Why Phosphoric Acid is in the News

Phosphoric acid is used across a wide range of products, mostly to add acidity. It plays that role in popular cola-style sodas and in agriculture as a soil stabilizer and fertilizer. It is used in ceramic binding, fire-control agents and make-up.

It can also kick off a hazmat response when released.

In late April, hazmat teams were called to an Orange County, Calif. aerospace facility when five gallons of phosphoric acid spilled. Several news agencies reported that the facility floor was designed to absorb the acid. Employees closed the door to the room and evacuated the facility.

One employee suffered skin irritation and was transported for evaluation. Firefighters also evacuated neighboring businesses.

Learn more about the Orange County Fire Authroity’s hazmat team here.

Phosphoric acid can be transported in both solid and liquid by pipeline, rail and truck. In December 2019, a semi rolled over on I-80 in Illinois and began leaking the material. There, about 100 gallons leaked, closing the interstate for nearly a day, as CBS reported.

And in 2020, hazmat teams were called when it was leaking from the ground and ignited once it reacted with the air. That land was once a fruit orchard and the phosphoric acid may have been held in the ground since that time.

When stockpiled, it can trigger significant federal fines, as J.R. Simplot learned in 2020.

At 20°C at a concentration between 50% and 75% it is an odorless, colorless liquid. At 85% strength it becomes syrupy, and turns to crystals at 100%. It is usually transported at 85%.

On its own, the corrosive will cause burns to skin, but remains stable and nonflammable. But when heated it can produce toxic fumes and ignite other combustibles. And, of course, when it contacts metal, can emit flammable hydrogen gas — and it is an explosive and fire hazard when mixed with incompatible materials.

When it does catch fire, ERG says to isolate the area for a half mile in all directions and consider evacuating that area.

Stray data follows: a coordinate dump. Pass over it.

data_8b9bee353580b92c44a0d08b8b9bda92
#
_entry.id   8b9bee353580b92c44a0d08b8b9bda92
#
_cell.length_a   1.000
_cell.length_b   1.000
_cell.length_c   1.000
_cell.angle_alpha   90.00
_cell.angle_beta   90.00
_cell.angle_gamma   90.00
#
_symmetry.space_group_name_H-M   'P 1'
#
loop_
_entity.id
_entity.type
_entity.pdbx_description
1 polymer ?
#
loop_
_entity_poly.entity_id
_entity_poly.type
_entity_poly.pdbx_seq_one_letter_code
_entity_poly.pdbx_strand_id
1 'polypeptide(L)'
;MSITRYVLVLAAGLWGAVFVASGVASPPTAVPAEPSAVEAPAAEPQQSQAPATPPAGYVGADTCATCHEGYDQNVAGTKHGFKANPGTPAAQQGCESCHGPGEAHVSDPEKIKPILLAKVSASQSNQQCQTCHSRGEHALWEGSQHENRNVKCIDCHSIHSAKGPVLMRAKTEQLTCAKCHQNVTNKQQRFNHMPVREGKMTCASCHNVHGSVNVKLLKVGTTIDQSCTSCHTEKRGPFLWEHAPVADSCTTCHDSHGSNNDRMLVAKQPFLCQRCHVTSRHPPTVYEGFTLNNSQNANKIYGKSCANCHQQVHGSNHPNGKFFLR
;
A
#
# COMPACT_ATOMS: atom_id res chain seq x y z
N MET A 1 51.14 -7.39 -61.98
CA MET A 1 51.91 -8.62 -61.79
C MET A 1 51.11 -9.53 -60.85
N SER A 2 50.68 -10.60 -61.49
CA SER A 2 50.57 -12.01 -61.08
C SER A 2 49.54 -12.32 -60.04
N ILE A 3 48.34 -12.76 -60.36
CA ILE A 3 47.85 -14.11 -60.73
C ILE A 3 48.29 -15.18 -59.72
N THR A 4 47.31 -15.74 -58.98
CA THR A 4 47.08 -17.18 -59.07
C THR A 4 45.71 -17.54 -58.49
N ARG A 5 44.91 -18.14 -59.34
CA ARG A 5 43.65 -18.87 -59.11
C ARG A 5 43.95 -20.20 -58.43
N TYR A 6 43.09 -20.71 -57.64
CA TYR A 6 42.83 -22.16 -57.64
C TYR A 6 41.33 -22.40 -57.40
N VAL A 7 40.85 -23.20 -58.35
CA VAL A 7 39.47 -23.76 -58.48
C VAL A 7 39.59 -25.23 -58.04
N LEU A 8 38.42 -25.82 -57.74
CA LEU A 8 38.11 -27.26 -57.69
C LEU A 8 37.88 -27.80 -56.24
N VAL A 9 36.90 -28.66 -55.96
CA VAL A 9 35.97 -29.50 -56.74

NIOSH recommends a supplied air source with full face piece for any concentrations of phosphoric acid between 25 and 1,000 micrograms per cubic meter. It calls for full SCBA for levels above 1,000 or when entering in an emergency or suspected IDLH environment. ERDSS puts TWA at 0.25 ppm and considers an IDLH at 249.5 ppm. 

For more on when firefighters can enter a hazmat scene with normal PPE and when they need to activate a hazmat team, read “Quick Guide: When to Call Hazmat Teams, and When not to.”

And here’s a deep dive into the chemical properties, uses and precautions put out by PubChem.

Phosphoric acid may not leak and spill with the frequency of, say, chlorine. However, it is used in an array of consumer and industrial products and is dangerous enough to keep fresh on how to handle it when it does escape into the environment.

Phosphoric Acid Properties:

Chemical formula: H3O4P
CAS number: 7664-38-2
pH: 1.5
Vapor pressure: 0.03 mmHg
Vapor density: 3.4

Response Tips:

  • Phosphoric acid can be detected in the field using pH paper, colorimetric tubes and detectors using flame spectrometry.
  • When neutralizing, add neutralizer slowly and check the pH frequently to ensure you are not overshooting the target pH.
  • Ensure your PPE and absorbent materials are compatible with the product.

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